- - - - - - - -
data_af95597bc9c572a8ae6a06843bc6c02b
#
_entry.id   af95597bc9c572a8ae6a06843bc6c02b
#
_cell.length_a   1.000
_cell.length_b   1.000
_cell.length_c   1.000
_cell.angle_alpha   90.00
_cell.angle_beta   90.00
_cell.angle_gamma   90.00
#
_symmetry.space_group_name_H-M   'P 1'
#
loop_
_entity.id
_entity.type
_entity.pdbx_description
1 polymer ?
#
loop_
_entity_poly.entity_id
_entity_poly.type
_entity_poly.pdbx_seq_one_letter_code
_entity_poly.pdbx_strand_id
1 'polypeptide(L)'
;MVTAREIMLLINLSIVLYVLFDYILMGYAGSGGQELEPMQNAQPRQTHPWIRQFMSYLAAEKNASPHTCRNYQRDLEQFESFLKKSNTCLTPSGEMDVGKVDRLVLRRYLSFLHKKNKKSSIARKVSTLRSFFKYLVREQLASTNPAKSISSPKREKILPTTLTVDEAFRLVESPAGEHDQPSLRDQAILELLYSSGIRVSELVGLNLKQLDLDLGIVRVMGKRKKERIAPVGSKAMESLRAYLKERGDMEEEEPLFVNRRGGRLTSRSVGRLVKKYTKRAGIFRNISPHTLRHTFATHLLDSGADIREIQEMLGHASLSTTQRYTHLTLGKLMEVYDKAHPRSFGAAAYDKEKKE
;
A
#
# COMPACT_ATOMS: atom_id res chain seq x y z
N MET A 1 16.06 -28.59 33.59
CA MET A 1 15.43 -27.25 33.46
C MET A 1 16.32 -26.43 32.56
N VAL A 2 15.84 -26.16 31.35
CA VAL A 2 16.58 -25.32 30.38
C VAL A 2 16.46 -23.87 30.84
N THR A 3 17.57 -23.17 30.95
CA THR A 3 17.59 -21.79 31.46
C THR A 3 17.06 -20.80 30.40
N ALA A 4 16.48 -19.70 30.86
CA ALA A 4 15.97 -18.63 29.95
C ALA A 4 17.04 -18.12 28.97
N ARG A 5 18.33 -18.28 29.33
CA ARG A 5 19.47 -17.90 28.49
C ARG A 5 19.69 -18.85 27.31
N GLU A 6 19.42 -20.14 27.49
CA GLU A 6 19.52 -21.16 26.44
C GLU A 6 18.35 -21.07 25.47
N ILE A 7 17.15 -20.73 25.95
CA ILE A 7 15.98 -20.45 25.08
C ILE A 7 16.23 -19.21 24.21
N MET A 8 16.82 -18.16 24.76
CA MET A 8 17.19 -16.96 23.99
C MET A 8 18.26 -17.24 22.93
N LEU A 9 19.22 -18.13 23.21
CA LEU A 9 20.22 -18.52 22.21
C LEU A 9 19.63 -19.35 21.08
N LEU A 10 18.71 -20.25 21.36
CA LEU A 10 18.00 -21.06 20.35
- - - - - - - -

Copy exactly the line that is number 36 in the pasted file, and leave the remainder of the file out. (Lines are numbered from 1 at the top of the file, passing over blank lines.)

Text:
C VAL A 2 16.46 -23.87 30.84